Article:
A Munich Re spokesperson told Carrier Management via email that the product will eventually be offered globally. For now, Munich Re will begin with smaller sized projects involving select clients in various countries and continents in order to fine-tune the coverage and gather experience, the spokesperson said.
In essence, the new coverage indemnifies unexpected increases in construction costs, with the idea of helping government and investors manage the risk of future cost overruns.
Munich Re is developing its coverage with RIB Group, a Stuttgart-based IT company that produces process-related software products for the construction industry. Clients include the construction companies, the public sector, architectural offices and engineering companies, according to RIB’s web site.
The Munich Re spokesperson said that “there are no comparable solutions to date” combining information technology and insurance for the construction industry. Up until now, unexpected cost overruns in building projects have been considered uninsurable, the spokesperson said.
The product combines virtual planning, using RIB software, with physical coverage for cost overruns. Munich Re said the software enables a “virtual construction” phase where the user can see all processes, interfaces, time aspects and costs. That information then forms the backdrop of the insurance coverage, but gives more certainty to that coverage at the same time, having established many possible outcomes before construction even starts.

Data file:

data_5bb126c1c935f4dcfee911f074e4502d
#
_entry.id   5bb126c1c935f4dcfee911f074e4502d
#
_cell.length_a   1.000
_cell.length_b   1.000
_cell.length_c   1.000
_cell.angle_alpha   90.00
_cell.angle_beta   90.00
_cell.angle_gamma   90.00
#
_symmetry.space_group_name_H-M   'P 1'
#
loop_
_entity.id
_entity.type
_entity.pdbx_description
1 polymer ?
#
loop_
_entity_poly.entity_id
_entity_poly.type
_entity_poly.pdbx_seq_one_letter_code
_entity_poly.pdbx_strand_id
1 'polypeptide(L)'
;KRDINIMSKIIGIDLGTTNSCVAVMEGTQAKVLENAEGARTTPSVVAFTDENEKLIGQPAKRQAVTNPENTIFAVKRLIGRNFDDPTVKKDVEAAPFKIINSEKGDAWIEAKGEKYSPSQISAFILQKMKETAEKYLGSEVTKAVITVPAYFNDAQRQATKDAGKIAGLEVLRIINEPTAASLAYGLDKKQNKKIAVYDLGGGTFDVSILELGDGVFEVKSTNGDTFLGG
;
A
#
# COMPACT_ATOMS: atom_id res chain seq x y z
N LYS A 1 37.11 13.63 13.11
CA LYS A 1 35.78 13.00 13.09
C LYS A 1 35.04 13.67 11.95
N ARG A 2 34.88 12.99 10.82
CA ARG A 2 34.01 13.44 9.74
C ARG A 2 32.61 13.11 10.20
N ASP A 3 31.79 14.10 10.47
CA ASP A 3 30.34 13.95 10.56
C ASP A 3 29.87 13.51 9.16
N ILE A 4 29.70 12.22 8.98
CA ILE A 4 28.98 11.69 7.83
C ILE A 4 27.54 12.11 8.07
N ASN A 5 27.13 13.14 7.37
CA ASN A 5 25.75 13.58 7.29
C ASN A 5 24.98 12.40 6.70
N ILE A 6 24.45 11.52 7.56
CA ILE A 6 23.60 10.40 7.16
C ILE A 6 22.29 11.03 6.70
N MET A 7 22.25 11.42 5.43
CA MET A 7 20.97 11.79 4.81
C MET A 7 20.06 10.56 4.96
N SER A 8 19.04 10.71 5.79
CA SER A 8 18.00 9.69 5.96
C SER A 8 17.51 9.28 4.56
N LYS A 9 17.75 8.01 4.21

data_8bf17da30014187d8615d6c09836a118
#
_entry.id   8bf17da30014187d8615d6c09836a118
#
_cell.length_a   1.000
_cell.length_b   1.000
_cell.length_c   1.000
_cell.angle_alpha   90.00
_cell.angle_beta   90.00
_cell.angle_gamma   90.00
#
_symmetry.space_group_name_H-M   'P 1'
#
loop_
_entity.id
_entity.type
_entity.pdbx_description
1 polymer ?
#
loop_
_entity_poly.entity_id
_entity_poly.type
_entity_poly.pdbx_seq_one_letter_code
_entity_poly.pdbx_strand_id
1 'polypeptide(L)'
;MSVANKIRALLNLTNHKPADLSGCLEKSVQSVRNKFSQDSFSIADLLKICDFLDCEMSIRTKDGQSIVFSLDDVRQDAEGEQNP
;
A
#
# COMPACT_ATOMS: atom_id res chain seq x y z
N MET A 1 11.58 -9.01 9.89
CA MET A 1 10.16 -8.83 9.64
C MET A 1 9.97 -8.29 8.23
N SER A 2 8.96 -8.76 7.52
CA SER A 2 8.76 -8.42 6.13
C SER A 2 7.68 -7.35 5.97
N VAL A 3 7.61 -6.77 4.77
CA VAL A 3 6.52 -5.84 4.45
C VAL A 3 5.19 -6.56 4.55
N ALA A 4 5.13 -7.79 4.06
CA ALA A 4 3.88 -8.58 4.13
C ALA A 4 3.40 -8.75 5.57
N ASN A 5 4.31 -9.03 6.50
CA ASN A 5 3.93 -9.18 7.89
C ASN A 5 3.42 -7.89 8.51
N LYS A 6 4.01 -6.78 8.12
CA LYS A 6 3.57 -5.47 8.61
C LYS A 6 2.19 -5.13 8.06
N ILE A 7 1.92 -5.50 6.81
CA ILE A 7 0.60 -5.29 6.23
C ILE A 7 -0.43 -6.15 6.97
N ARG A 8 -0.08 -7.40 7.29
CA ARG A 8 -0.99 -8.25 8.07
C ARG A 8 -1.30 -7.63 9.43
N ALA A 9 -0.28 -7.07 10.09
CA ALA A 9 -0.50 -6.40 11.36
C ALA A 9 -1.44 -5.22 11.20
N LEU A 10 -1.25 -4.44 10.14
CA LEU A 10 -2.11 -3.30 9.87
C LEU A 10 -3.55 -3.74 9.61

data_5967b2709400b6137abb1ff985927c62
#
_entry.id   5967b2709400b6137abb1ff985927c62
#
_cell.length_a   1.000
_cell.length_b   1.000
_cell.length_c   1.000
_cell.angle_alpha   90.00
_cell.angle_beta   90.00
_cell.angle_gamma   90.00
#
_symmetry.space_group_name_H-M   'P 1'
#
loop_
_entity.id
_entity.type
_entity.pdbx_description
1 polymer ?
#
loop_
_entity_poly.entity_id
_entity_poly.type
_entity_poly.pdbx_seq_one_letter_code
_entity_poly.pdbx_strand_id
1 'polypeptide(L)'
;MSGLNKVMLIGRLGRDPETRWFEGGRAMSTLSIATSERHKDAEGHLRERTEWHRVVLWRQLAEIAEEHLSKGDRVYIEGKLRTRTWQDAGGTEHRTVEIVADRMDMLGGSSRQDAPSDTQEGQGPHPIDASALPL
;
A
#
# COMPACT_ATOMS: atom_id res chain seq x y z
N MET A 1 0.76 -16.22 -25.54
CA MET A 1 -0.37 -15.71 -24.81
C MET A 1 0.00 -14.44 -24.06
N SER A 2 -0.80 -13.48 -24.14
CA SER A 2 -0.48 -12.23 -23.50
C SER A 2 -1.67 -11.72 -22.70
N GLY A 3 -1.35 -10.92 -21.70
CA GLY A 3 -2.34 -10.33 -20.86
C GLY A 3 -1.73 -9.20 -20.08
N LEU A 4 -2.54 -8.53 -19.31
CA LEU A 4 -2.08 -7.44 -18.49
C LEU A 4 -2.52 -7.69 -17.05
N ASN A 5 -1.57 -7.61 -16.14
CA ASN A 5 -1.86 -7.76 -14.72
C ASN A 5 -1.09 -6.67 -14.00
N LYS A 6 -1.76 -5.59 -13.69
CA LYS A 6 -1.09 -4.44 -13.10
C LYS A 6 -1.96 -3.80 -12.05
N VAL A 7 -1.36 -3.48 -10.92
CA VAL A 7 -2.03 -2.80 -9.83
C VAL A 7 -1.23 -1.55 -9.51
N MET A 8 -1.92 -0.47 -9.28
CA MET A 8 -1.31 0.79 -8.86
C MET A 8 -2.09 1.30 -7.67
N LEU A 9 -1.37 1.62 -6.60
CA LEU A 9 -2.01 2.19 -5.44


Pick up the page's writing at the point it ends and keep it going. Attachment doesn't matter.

“The core principle of the IT-based solution is to provide a maximum of transparency in the design and execution of construction projects in order to mitigate the risk of an unplanned increase in construction costs,” RIB Software CEO Thomas Wolf explained in a statement. “It will help governments and investors to manage the risk of cost overruns in the future.”
Munich Re, in its announcement of the deal, noted that unplanned construction cost hikes can add 20 percent to 30 percent to the overall project building cost, a factor that can scare away investors because of the uncertainty.
A novel insurance product that fills a coverage gap could be a significant shot in the arm for Munich Re. The reinsurer reported a 5 percent drop in net profit in the 2014 first quarter, and a 2.7 percent drop in gross written premiums to $18 billion. The company blamed the results on a strong euro versus the U.S., Canadian and Australian dollars in the first three months of the year. Munich Re and its reinsurance rivals are also dealing with heavy competition from pension funds and other alternative capital investors. That trend is driving down reinsurance prices.